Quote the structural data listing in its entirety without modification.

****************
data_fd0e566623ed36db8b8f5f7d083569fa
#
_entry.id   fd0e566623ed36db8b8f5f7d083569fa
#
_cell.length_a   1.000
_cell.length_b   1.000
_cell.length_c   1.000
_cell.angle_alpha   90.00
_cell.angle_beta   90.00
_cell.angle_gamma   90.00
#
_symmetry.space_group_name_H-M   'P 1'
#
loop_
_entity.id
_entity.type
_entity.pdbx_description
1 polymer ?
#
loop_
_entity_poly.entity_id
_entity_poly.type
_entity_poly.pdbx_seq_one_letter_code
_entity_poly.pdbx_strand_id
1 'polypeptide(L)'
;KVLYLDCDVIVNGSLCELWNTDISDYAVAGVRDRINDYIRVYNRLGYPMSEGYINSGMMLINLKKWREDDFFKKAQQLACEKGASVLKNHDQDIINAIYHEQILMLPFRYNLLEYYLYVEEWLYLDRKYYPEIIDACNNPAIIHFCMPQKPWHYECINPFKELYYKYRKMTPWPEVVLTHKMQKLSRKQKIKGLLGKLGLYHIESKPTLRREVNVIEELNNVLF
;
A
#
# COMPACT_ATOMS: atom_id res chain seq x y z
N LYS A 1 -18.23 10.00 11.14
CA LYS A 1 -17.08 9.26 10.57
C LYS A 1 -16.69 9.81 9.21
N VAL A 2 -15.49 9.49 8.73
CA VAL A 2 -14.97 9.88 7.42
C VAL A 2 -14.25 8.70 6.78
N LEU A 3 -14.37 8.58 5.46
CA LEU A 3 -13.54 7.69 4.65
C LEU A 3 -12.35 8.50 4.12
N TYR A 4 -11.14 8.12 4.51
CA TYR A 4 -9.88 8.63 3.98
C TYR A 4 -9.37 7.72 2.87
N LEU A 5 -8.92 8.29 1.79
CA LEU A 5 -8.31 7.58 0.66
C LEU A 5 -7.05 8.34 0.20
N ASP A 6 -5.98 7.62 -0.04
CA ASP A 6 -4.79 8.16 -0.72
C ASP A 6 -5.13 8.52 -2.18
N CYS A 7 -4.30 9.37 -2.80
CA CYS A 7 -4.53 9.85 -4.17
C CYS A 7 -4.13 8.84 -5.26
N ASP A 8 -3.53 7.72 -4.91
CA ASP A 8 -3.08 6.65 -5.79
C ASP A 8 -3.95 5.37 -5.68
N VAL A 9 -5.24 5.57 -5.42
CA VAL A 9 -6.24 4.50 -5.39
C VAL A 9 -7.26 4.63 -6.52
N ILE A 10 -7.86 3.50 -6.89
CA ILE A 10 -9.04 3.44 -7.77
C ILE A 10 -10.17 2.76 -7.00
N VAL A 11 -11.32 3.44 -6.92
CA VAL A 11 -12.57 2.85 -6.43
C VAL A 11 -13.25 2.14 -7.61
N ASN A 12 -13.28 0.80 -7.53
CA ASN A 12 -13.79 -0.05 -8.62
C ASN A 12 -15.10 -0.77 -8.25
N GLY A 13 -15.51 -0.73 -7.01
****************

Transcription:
data_fd0e566623ed36db8b8f5f7d083569fa
#
_entry.id   fd0e566623ed36db8b8f5f7d083569fa
#
_cell.length_a   1.000
_cell.length_b   1.000
_cell.length_c   1.000
_cell.angle_alpha   90.00
_cell.angle_beta   90.00
_cell.angle_gamma   90.00
#
_symmetry.space_group_name_H-M   'P 1'
#
loop_
_entity.id
_entity.type
_entity.pdbx_description
1 polymer ?
#
loop_
_entity_poly.entity_id
_entity_poly.type
_entity_poly.pdbx_seq_one_letter_code
_entity_poly.pdbx_strand_id
1 'polypeptide(L)'
;KVLYLDCDVIVNGSLCELWNTDISDYAVAGVRDRINDYIRVYNRLGYPMSEGYINSGMMLINLKKWREDDFFKKAQQLACEKGASVLKNHDQDIINAIYHEQILMLPFRYNLLEYYLYVEEWLYLDRKYYPEIIDACNNPAIIHFCMPQKPWHYECINPFKELYYKYRKMTPWPEVVLTHKMQKLSRKQKIKGLLGKLGLYHIESKPTLRREVNVIEELNNVLF
;
A
#
# COMPACT_ATOMS: atom_id res chain seq x y z
N LYS A 1 -18.23 10.00 11.14
CA LYS A 1 -17.08 9.26 10.57
C LYS A 1 -16.69 9.81 9.21
N VAL A 2 -15.49 9.49 8.73
CA VAL A 2 -14.97 9.88 7.42
C VAL A 2 -14.25 8.70 6.78
N LEU A 3 -14.37 8.58 5.46
CA LEU A 3 -13.54 7.69 4.65
C LEU A 3 -12.35 8.50 4.12
N TYR A 4 -11.14 8.12 4.51
CA TYR A 4 -9.88 8.63 3.98
C TYR A 4 -9.37 7.72 2.87
N LEU A 5 -8.92 8.29 1.79
CA LEU A 5 -8.31 7.58 0.66
C LEU A 5 -7.05 8.34 0.20
N ASP A 6 -5.98 7.62 -0.04
CA ASP A 6 -4.79 8.16 -0.72
C ASP A 6 -5.13 8.52 -2.18
N CYS A 7 -4.30 9.37 -2.80
CA CYS A 7 -4.53 9.85 -4.17
C CYS A 7 -4.13 8.84 -5.26
N ASP A 8 -3.53 7.72 -4.91
CA ASP A 8 -3.08 6.65 -5.79
C ASP A 8 -3.95 5.37 -5.68
N VAL A 9 -5.24 5.57 -5.42
CA VAL A 9 -6.24 4.50 -5.39
C VAL A 9 -7.26 4.63 -6.52
N ILE A 10 -7.86 3.50 -6.89
CA ILE A 10 -9.04 3.44 -7.77
C ILE A 10 -10.17 2.76 -7.00
N VAL A 11 -11.32 3.44 -6.92
CA VAL A 11 -12.57 2.85 -6.43
C VAL A 11 -13.25 2.14 -7.61
N ASN A 12 -13.28 0.80 -7.53
CA ASN A 12 -13.79 -0.05 -8.62
C ASN A 12 -15.10 -0.77 -8.25
N GLY A 13 -15.51 -0.73 -7.01